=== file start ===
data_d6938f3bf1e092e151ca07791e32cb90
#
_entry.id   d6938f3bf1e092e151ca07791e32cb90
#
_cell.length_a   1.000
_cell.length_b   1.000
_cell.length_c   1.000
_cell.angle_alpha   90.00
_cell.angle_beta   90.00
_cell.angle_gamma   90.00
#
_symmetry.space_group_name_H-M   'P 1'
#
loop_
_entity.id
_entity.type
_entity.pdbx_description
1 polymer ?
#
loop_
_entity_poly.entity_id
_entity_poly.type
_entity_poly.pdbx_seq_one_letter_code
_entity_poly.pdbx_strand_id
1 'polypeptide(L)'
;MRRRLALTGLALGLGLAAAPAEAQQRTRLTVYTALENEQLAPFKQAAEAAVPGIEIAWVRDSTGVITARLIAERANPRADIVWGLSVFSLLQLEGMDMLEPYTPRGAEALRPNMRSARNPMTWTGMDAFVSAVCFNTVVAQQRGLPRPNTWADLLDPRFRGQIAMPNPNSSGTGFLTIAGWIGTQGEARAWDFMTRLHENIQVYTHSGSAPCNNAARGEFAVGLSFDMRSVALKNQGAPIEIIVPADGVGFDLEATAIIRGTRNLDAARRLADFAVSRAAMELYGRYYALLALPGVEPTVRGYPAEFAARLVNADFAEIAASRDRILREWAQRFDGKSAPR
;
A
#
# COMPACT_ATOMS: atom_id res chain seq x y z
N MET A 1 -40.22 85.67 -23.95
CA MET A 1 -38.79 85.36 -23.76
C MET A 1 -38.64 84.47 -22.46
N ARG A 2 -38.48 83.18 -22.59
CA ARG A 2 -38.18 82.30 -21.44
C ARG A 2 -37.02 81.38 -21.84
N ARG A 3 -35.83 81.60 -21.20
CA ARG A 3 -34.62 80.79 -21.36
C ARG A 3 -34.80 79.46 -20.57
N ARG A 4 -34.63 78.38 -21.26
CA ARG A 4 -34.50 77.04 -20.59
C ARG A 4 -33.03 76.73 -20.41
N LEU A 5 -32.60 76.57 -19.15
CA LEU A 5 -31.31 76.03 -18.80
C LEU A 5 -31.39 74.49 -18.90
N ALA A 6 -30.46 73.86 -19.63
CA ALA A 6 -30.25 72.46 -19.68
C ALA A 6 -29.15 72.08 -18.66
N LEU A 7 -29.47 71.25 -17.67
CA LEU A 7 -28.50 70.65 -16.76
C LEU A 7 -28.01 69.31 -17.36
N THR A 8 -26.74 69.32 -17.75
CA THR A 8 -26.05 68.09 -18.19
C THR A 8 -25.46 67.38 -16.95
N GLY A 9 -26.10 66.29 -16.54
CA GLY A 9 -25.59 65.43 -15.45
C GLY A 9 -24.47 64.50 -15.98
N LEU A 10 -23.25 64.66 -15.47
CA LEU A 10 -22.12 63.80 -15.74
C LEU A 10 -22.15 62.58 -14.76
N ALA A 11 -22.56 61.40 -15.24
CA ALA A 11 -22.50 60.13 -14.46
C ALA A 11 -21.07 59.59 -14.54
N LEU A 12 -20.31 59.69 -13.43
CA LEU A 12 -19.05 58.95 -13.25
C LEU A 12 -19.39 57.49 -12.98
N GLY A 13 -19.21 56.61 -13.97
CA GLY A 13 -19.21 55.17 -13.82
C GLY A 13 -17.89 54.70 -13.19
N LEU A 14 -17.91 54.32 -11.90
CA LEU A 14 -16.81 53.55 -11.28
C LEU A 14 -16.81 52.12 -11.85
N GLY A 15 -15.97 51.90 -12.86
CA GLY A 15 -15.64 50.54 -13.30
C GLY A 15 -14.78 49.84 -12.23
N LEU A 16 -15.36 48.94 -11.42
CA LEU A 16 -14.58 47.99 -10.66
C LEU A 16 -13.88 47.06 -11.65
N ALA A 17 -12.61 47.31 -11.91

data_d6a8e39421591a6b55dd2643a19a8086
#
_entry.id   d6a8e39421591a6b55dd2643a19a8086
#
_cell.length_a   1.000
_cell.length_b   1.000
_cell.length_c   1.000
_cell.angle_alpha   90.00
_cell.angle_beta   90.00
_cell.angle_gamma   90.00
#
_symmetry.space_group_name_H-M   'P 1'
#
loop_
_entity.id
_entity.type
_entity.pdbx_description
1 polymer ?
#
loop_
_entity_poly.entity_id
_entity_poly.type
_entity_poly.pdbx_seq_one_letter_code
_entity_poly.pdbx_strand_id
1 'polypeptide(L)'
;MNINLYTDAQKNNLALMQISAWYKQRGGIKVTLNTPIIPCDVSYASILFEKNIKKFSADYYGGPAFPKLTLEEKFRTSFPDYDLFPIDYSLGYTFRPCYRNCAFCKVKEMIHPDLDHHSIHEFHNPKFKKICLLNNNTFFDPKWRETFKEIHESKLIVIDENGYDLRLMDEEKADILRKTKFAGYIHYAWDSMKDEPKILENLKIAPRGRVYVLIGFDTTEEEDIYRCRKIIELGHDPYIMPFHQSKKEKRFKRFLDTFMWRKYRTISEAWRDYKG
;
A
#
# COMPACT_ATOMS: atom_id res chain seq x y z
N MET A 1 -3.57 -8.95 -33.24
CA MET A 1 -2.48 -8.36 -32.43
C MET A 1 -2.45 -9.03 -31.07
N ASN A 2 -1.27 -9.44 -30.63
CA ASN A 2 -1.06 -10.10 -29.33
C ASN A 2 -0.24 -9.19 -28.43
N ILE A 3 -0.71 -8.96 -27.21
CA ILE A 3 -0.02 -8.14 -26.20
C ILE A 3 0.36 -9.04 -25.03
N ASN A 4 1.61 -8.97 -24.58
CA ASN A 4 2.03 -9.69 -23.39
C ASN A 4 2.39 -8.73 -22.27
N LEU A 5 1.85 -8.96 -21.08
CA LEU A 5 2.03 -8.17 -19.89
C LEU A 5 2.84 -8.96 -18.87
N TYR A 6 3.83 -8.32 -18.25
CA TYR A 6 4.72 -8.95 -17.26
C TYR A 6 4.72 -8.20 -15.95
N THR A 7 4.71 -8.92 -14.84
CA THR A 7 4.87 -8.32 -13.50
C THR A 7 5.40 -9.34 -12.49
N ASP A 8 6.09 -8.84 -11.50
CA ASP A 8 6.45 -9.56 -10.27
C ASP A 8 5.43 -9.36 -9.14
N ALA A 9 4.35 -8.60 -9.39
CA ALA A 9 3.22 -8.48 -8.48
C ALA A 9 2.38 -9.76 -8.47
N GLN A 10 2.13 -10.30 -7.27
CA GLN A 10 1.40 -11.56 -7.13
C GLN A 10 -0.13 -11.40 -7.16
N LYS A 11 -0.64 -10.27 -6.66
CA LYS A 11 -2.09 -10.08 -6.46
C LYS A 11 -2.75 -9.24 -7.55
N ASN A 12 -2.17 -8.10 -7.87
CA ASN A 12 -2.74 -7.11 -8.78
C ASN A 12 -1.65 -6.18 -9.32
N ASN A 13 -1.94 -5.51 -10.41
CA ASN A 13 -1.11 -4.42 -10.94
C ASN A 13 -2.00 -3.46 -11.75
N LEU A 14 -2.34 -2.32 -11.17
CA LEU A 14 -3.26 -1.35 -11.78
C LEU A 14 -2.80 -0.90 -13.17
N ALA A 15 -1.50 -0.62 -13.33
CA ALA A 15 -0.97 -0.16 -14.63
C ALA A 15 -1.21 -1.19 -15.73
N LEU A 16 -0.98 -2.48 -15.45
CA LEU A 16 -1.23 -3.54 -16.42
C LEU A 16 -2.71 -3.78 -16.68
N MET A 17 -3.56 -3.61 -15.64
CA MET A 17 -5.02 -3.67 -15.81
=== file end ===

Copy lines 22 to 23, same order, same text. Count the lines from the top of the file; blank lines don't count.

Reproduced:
_entity_poly.type
_entity_poly.pdbx_seq_one_letter_code